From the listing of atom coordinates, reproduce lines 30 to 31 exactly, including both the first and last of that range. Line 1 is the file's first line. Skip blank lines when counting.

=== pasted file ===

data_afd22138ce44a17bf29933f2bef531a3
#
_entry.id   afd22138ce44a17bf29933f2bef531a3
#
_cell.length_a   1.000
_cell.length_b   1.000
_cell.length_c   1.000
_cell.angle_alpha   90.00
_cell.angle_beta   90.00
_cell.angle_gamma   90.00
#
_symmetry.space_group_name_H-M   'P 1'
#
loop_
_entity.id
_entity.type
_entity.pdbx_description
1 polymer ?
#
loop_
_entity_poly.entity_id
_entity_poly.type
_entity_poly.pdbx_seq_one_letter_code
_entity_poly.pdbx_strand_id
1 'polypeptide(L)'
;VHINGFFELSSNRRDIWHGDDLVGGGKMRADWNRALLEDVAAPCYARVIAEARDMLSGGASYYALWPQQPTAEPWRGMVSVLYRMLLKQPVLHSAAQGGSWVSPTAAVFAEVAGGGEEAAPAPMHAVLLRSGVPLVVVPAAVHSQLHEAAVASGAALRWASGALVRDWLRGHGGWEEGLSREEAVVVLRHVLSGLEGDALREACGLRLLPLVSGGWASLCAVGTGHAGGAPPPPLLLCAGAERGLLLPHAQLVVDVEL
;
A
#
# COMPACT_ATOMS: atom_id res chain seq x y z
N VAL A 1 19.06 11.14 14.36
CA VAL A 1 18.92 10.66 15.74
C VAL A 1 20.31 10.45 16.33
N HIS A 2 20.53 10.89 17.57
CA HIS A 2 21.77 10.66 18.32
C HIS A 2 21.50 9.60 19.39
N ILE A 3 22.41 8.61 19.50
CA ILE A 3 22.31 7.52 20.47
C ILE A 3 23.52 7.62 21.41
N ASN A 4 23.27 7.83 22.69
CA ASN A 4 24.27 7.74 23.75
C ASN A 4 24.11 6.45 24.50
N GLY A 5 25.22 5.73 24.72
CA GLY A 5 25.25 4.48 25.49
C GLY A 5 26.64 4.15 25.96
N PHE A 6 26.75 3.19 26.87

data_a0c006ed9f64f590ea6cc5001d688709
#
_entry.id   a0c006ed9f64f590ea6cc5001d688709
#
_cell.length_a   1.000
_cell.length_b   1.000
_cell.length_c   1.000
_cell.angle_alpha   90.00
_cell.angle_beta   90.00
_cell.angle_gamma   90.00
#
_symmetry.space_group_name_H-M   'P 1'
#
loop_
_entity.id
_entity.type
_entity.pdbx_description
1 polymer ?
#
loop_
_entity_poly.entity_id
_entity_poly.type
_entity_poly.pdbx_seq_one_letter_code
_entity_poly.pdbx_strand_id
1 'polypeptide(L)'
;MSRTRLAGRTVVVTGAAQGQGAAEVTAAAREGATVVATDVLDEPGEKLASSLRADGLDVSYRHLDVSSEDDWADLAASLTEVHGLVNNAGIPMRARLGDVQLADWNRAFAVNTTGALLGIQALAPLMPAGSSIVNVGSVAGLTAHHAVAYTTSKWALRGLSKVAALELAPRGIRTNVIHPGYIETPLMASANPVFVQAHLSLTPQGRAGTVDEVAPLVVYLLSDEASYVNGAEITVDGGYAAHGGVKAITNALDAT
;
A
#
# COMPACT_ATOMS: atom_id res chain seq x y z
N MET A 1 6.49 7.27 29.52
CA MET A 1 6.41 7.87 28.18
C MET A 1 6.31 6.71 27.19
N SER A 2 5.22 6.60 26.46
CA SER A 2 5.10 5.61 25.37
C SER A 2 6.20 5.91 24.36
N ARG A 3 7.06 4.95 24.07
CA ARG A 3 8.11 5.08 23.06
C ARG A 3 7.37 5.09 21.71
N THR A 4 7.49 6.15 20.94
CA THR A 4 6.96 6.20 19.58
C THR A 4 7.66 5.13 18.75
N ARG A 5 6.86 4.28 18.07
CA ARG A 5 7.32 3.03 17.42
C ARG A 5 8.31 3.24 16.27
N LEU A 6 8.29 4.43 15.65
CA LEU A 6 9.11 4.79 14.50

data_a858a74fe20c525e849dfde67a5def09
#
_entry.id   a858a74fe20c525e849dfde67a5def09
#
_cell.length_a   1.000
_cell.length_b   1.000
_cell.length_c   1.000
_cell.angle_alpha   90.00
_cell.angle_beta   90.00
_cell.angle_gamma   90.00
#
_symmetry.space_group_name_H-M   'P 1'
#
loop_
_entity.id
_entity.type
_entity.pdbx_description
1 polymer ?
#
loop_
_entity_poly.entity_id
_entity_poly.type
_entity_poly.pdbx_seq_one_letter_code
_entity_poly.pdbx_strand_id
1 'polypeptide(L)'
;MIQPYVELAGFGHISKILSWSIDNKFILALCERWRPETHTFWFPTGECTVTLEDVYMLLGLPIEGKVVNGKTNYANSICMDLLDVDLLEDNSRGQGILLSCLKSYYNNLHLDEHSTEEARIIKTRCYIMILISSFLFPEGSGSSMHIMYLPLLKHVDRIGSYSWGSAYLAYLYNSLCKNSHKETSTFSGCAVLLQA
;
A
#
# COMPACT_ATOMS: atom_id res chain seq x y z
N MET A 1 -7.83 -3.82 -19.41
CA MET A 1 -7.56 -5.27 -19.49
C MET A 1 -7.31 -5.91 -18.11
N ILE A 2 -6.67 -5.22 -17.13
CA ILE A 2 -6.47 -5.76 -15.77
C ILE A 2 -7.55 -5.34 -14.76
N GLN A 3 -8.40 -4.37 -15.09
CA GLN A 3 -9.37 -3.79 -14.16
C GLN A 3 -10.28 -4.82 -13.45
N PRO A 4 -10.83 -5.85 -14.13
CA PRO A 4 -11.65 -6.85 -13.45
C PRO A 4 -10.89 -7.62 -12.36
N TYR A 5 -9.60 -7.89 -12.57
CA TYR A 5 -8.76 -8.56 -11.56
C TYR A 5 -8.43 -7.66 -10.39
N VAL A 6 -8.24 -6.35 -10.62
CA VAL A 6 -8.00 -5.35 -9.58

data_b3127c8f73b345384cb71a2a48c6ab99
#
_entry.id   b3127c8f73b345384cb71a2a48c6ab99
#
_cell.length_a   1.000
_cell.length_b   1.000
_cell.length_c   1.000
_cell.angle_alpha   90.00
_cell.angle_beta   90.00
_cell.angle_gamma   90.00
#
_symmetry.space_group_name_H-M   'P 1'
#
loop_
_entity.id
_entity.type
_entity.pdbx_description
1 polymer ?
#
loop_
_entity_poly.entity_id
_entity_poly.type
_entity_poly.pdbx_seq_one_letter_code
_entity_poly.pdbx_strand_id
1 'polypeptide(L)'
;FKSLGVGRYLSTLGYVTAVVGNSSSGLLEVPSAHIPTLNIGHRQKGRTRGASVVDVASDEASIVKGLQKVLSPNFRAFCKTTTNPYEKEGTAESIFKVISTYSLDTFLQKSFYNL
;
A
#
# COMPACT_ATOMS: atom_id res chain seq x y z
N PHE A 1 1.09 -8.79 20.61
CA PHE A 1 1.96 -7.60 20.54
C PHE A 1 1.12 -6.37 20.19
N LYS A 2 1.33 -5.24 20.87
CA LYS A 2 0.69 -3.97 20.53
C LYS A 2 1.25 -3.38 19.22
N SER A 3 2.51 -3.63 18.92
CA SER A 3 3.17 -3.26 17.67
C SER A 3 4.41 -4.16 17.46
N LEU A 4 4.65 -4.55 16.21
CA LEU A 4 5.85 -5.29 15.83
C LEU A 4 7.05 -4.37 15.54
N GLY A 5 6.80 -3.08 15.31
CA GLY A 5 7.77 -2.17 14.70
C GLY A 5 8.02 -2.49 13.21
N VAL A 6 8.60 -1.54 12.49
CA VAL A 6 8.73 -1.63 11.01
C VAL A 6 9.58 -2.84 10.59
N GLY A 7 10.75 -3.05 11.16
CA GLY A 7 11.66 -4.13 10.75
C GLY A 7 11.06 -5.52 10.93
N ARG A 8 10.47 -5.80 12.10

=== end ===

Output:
# COMPACT_ATOMS: atom_id res chain seq x y z
N VAL A 1 19.06 11.14 14.36